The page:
Date of Award

Fall 12-2017

Degree Type


Degree Name

PhD Health Sciences


Health and Medical Sciences


Genevieve Pinto Zipp, Ed.D.

Committee Member

Preeti Nair, Ph.D.

Committee Member

Raju K. Parasher, Ed.D.


Turning strategies; Complex locomotor skills; Age-related differences and turn strategies; Anticipatory v. reactive spatial-temporal gait adaptations; Fast walking speed & late-visual cue constraints; Spatial constraints; Personal space margin of safety; Fall prevention gait training; Healthy older adults at low fall risk; Spin-turn, step-turn, mixed-turn; Walking turns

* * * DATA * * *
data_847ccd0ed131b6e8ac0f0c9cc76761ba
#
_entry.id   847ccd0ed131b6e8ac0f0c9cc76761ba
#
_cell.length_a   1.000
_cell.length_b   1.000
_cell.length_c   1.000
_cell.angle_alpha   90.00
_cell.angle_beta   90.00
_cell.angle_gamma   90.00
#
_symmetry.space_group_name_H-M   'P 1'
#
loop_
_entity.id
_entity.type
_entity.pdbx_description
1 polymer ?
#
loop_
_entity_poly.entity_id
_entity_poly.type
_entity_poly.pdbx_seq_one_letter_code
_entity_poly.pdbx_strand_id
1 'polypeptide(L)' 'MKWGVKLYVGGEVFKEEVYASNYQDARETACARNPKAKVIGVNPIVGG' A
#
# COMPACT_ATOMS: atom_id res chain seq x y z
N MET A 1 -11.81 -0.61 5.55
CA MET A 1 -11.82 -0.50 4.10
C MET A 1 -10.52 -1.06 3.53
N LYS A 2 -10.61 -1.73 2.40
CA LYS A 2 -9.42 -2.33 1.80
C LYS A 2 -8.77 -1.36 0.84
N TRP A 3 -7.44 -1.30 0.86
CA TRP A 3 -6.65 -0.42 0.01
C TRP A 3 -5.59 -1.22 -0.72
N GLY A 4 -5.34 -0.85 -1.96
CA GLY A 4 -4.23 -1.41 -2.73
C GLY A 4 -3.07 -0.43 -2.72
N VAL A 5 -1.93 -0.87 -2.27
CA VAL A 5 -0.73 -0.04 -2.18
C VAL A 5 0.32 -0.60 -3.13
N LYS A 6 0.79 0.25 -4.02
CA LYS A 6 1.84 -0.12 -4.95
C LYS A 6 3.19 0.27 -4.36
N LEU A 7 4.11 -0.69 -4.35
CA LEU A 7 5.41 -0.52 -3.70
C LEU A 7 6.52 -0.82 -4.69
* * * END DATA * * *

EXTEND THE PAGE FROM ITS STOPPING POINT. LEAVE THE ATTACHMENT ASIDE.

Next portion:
Hip fractures can be life-threatening, debilitating, and costly. The odds for hip fracture increases from impact of sideways falls. While turning has been strongly associated with hip fracture & sideways falls, the distinction between the risks for walking-turns as opposed to low-velocity in-place turning is not clear. The present study sought to fill a gap as previous research had not compared walking-turn performance in young & healthy older adults at low-fall risk within the same study and response-conditions of speed interacting with direction-cue time constraints. Spatial-temporal variables representative of AP braking/propulsion (i.e. stride-length & speed) & ML stability (left/right H-H BOS) were collected with the Gaitrite upon approach of a turning zone whose entrance width was just 73 cm; and turn-strategy categorical data for stable wide-BOS step-turns, biomechanically challenging narrow-BOS spin-turns, and combined subtypes of mixed-turns either of the “extra-step” variety representative of an AP stability/braking issue or “small-amplitude” variety representative of a ML stability/balance issue were captured on video. Mixed-ANOVA of gait measures for AP propulsion/braking revealed no age-group differences in speed despite a trend for less of a fast-pace increase in elderly stride-length, yet similar anticipatory slowing and shorter strides approaching turns. Measures of ML stability revealed similar anticipatory widening of right BOS approaching turns, and a three-way interaction showed both had similar anticipatory narrowing of left BOS when approaching turns at fast-pace and similar reactive narrowing of left BOS following an unexpected turn-cue at preferred pace. Loglinear analysis of turn-strategies revealed no age-related associations as both preferred mixed-turns the least. At fast speeds preference for spin-turns decreased, yet when late-cued preference for both step-turns and spin-turns decreased 5.5-fold & 4.0-fold, respectively, indicating other factors besides biomechanical. Furthermore, the standardized residual reached significance for the elderly mixed-turns cell at the most constrained fast-speed*late-cue response-condition, with the “extra-step” sub-type contributing greatest possibly implying an AP rather than ML stability issue. The findings suggest that when approaching turns across an interaction of response-time conditions, healthy older adults show similar anticipatory/reactive gait adaptations and turn-strategy preferences with regards to AP propulsion/deceleration and ML stability/balance. In conclusion, within study limits, fall-prevention gait-training for healthy elderly with low-fall-risk and no age-related speed declines, in addition to addressing important ML stability issues of turn execution, are best served by not losing sight of the fundamental prerequisite to arrest forward momentum upon approach, and being inclusive of spin-turns for their ML space-efficiency.